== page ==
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In the Morning I Wake Up Feeling Unmoved

By Emily Lee Luan

Featured art: Into Something Rich and Strange by Caleb Sunderhaus

   In the morning I wake up
feeling unmoved   hardly
   particular   the house

around me quieted by early
   rain   I feel hungry and so
I eat   I wash  my face

   measure the relative length
of my hair    to my shoulder
   Sometimes I let myself  feel

exceptional   stretch my arms
   in open   grasses   
the suspension lasting only

   until dinnertime   or upon
learning he once loved a girl
   with collarbones   just like

mine   But today isn’t remarkable  
   I’ve stopped looking at my
body   naked in the mirror or

   washing in between my toes
It feels as if nobody   has seen
   me in days   Something in that

makes me want  to be   object
   caught in a window frame
or otherwise  violently   found

   I scatter brightly colored
candies into my palm   frame
   my hand  against the white

of the porcelain sink   It makes
   so much sense  that someone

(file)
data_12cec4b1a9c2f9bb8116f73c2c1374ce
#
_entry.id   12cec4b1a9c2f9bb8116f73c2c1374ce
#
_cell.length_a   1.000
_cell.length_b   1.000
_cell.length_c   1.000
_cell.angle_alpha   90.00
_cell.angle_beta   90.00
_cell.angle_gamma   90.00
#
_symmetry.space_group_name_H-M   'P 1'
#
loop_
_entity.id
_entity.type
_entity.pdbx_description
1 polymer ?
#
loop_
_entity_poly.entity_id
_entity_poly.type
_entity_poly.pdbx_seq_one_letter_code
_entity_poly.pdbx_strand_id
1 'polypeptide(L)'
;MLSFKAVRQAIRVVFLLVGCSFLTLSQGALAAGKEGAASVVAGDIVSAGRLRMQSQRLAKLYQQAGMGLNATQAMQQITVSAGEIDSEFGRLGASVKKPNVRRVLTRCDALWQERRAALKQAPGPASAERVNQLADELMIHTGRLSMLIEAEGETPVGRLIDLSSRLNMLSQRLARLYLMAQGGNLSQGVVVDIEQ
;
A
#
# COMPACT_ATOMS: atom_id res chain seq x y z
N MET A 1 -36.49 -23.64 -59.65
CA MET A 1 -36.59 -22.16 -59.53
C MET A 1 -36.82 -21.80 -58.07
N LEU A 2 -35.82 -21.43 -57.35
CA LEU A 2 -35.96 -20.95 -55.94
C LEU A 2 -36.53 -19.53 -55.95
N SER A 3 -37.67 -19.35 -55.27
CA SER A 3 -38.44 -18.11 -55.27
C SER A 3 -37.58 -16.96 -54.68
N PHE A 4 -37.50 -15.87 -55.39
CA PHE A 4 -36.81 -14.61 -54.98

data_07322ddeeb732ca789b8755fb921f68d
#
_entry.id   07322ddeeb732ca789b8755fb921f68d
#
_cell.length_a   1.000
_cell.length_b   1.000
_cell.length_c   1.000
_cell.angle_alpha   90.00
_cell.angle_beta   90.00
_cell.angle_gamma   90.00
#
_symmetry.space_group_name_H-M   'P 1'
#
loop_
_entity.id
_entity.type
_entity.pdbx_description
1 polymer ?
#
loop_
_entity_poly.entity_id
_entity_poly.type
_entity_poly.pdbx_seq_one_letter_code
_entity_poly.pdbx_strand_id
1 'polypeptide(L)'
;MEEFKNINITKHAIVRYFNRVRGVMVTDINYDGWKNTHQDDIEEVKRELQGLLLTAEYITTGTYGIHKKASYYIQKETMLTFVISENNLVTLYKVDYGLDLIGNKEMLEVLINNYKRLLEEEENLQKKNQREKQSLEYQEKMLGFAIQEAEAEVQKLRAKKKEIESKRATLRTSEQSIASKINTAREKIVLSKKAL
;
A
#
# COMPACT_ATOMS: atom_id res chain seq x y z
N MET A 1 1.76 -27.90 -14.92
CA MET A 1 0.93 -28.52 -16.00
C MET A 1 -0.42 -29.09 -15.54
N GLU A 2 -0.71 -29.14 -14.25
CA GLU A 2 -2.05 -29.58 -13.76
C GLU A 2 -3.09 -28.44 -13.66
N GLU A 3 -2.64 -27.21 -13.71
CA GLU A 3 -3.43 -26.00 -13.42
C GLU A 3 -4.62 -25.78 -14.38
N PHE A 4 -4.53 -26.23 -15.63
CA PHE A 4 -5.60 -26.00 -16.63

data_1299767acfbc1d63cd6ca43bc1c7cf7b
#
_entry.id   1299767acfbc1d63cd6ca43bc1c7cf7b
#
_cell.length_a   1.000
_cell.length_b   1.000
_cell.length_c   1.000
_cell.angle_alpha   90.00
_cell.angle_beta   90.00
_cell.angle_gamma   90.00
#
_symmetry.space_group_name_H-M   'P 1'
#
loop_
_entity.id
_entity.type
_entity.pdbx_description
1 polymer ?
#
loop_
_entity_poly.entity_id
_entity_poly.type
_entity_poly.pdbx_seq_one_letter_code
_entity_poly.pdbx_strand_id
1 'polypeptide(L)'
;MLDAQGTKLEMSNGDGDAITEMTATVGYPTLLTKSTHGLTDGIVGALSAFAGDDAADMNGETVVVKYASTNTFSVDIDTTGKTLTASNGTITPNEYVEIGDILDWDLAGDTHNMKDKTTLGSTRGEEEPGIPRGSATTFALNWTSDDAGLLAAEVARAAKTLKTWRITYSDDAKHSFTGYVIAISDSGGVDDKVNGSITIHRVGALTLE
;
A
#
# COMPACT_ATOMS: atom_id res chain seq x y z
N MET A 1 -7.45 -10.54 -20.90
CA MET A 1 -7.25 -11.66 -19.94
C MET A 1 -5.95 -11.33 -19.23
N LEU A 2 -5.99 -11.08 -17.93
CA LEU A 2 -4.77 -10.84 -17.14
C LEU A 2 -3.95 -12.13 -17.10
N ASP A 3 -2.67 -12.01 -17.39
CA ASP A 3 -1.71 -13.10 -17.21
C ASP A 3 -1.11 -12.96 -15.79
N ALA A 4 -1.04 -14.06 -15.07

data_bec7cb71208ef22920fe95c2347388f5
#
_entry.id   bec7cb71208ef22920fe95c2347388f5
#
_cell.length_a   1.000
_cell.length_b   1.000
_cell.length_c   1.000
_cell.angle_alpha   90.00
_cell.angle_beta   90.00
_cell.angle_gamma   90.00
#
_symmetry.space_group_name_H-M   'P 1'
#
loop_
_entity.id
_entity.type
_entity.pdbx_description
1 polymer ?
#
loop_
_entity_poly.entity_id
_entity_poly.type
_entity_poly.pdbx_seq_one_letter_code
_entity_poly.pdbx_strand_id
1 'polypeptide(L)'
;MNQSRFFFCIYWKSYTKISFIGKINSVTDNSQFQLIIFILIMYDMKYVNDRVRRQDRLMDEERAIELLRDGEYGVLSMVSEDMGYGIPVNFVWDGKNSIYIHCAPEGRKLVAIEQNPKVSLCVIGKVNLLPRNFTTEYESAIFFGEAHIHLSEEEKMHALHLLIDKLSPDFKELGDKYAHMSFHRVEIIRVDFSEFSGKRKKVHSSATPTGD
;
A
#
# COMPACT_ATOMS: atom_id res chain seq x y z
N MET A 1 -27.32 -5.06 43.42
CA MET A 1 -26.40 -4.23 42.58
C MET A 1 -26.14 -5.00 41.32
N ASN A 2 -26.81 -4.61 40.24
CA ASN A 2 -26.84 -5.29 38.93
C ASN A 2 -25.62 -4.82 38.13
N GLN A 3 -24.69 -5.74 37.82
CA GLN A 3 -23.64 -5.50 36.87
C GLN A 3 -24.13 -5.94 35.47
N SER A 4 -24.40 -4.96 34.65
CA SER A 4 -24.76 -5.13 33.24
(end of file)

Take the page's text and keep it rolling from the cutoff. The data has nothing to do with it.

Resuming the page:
would love me  until it    doesn’t Read More

The Mooneyeds

By Sarah Minor

Featured art: American Rural Baroque by Ralph Steiner

The landline clapped as Dinah set the phone in its cradle and saw five new mini-Butterfinger wrappers in the can beneath her desk. There was a drizzle going on in the office parking lot—Giant lake weather. Billy Lloyd the Tobacco King, her Grandad, had finally died. Dinah stared into the gray matter of her cubicle, calling up the blue-frosted window in the fifth-floor bathroom, weighing whether at this hour she could finish an organic cigarette in there before someone noticed her shoes.

Dinah hadn’t spoken to her father in five months and then there he was, Billy Lloyd Jr., pronouncing emphysema, crying blubbery on the phone. Today and tomorrow would be for the examiner. The Lloyds didn’t embalm on account of a fear initiated by Lincoln’s rail-traveling corpse, though most of them had forgotten why by now, and with the heat they wouldn’t want more than three days for a body, even then. If Dinah went, she’d have to fly in the morning through Hotlanta or Dulles to land in time. Read More

Rhizomes

By Tamara Matthews